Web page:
With the IRS more vigilant and efficient, it’s never been more dangerous to cheat on your taxes.
“I won’t get caught.”
I’ve heard a lot of people say that.
People who are cheating on their taxes.
People who are working with so-called tax advisors offering too-good-to-be-legal advice.
People hiding money in trusts or offshore accounts.
People not reporting a portion of their business income.
You know these people. In fact, these people may well include you. And if you are one of these people, then keep reading, please.
Because you will get caught.
In fact, just about everyone does.
One person who likely didn’t think he’d get caught was a big-time New York politician: Pedro Espada Jr. He was the New York State Senate majority leader and vice president pro tempore for urban policy of the Senate.
Espada, who was president and CEO of Soundview Healthcare Center, concealed money he received from Soundview through a janitorial company he owned.
In other words, he cheated on his taxes.
And he’s going to pay.
Espada, who pleaded guilty to federal tax fraud charges, faces up to 43 years in prison as well as forfeiture, fines and restitution of more than $2 million.
John W. Hufgard, of Bath, Ohio, didn’t think he’d get caught either.
Hufgard was a scrap metal dealer who allegedly evaded nearly $400,000 in taxes from 2007 through 2009 by accepting cash payments for his scrap metal and not reporting the money as income to the IRS.
In fact, Hufgard was so committed to making sure that his business transactions were cash-only that he’d travel great distances with metal to dealers he knew would pay him in greenbacks, rather than working with dealers closer to home who might want to pay him with a check.
Then there’s Dwight C. Jackson, a 53-year-old retired firefighter from Henderson, Nev.
Jackson had the misfortune of meeting James Mattatall in Las Vegas. Mattatall is a Southern California tax scam promoter and member of the fringe sovereign citizen movement, whose members do not believe the U.S. government, is legitimate.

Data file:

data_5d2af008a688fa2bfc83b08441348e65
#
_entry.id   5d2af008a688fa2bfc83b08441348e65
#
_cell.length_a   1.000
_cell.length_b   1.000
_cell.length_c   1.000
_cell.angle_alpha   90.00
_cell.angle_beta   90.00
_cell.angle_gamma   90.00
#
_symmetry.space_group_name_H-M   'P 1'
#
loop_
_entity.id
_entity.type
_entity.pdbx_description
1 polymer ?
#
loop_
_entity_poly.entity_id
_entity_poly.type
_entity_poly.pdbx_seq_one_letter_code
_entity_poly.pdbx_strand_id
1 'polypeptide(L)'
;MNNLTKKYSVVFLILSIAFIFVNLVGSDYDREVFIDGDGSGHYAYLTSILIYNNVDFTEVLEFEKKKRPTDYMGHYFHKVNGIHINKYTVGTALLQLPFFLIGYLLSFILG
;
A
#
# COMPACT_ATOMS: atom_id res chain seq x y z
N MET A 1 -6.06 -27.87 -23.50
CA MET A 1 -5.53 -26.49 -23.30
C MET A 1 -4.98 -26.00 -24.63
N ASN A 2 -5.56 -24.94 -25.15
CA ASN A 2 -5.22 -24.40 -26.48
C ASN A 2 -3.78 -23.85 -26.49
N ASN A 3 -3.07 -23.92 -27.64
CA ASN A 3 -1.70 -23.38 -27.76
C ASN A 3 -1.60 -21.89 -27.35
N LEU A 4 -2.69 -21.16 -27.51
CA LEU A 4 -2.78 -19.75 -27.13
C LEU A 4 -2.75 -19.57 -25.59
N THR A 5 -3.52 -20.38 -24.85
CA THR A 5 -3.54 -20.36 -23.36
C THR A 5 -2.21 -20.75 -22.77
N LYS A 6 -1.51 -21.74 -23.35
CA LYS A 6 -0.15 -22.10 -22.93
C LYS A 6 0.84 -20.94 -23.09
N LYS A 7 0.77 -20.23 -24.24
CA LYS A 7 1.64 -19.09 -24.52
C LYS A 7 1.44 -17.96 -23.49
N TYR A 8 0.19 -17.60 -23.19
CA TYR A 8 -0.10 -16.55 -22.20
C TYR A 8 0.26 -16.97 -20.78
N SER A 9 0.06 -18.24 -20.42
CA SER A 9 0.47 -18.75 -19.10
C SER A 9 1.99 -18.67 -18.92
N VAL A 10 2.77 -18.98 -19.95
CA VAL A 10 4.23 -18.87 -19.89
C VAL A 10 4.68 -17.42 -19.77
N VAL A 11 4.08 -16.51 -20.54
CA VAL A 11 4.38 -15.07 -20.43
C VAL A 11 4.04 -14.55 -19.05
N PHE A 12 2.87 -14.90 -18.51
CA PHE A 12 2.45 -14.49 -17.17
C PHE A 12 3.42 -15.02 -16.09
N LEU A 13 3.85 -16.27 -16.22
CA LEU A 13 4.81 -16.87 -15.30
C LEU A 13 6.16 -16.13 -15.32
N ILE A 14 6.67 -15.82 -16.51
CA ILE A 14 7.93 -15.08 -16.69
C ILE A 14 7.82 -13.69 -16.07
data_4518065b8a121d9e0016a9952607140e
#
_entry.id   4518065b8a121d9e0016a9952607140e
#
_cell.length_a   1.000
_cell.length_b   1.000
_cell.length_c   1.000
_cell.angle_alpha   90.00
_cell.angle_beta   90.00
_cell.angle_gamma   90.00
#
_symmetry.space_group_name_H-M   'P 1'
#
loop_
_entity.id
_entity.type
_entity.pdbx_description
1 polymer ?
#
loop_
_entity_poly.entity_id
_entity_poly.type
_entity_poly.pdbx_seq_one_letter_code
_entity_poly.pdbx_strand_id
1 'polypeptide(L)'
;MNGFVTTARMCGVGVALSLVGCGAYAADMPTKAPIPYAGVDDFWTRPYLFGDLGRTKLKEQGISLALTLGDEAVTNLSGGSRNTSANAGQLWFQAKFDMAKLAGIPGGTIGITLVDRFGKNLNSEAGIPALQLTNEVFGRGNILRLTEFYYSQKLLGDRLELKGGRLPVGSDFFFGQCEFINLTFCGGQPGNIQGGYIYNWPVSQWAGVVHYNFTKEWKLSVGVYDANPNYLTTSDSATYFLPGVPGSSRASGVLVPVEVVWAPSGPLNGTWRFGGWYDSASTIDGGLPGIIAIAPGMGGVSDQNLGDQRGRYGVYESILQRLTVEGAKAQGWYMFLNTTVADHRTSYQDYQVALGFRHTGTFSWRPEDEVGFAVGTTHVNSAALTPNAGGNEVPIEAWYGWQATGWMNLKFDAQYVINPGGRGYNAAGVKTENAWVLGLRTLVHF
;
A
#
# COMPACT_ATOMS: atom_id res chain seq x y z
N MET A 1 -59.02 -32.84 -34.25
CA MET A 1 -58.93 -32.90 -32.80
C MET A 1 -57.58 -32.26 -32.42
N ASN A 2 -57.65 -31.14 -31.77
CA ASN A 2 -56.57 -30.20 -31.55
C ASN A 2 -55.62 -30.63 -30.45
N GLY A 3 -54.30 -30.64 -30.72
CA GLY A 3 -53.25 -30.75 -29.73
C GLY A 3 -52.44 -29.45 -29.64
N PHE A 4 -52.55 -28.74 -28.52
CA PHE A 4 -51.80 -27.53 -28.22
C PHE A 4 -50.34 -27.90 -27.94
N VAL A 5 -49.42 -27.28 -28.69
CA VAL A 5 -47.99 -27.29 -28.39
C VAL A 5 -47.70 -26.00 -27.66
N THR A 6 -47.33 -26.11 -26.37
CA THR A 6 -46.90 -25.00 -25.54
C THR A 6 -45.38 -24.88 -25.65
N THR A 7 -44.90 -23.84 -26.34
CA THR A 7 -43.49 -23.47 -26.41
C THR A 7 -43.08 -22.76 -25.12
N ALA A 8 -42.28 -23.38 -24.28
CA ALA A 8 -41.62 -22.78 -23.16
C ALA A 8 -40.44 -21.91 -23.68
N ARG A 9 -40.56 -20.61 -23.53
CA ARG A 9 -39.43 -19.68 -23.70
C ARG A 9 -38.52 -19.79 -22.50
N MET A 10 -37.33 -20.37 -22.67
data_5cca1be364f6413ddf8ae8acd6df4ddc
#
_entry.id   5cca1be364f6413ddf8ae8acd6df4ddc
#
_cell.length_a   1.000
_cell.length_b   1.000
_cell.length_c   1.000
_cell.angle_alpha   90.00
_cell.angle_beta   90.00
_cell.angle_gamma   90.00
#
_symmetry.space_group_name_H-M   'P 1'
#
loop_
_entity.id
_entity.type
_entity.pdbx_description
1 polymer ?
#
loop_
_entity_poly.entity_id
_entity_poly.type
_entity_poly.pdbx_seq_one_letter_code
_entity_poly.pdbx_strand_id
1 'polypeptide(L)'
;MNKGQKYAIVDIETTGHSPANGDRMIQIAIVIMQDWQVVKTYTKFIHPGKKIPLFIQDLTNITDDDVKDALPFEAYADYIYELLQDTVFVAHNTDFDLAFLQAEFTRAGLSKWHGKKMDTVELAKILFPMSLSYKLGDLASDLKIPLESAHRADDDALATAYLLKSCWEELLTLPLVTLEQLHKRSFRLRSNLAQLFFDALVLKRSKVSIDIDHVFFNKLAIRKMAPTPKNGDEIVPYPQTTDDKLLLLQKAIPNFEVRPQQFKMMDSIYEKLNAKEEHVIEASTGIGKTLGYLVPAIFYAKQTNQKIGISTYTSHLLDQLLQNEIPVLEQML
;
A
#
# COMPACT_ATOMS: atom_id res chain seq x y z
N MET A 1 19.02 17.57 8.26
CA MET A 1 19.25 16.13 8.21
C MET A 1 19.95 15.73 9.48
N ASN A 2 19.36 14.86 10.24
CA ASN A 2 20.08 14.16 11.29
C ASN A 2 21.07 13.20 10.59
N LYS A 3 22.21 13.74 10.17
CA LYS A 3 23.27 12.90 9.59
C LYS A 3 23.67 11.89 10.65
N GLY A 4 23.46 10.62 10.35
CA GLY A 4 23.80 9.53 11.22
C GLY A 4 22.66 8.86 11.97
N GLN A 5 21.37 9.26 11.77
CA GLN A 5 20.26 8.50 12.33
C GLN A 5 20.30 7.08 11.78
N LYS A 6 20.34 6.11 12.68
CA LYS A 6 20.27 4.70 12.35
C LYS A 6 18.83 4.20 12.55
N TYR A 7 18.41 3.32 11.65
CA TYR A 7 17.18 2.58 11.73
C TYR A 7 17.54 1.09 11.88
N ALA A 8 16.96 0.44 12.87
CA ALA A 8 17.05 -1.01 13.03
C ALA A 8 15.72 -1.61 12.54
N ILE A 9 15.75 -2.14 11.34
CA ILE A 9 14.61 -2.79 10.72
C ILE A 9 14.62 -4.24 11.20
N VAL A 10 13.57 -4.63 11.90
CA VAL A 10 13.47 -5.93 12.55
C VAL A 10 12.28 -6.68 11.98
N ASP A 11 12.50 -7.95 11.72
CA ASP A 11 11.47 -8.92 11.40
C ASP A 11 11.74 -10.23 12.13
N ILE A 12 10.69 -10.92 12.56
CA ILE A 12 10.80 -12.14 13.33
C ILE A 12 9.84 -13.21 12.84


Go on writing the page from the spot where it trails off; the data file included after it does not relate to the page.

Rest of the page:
From 2004 through 2008, Jackson submitted false paperwork and returns that fraudulently underreported his earnings.
For the tax year 2009, Jackson told the IRS he earned nothing that year when in fact he’d earned nearly $250,000.
Following Mattatall’s bogus tax advice will cost the firefighter. After being convicted on tax charges, he faces 30 years in prison.
I’m trying to make a point with these cases.
The IRS is on the hunt, and more efficient than ever. If you’re cheating on your taxes, it’s time to come clean.
This article was written by Michael Rozbruch who is a Certified Tax Resolution Specialist, a member of the American Society of IRS Problem Solvers and a Maryland CPA. You can contact him at 866 477-7762 to obtain a free subscription to his newsletter titled The IRS Times & Inquirer.
More Tax Help, IRS News and Tax Relief Tips:
- Tax Scams are Not the Way to Resolve Tax Problems or Back Taxes as Witnessed by an Attorney Who Was Involved in a Tax Evasion Scam and Anti-IRS Promotion and Now Faces His Day in Court
- Tax Cheats Beware: IRS Enforcing Tax Collection, Tax Evaders Likely to Face Years in Prison and Hefty Fines
- Firefighter Facing Federal Tax Charges and 30 Years in Prison
- Federal Tax Evasion and Money Laundering: Massachusetts Man Guilty
- Tax Fraud Charges for Georgia State Representative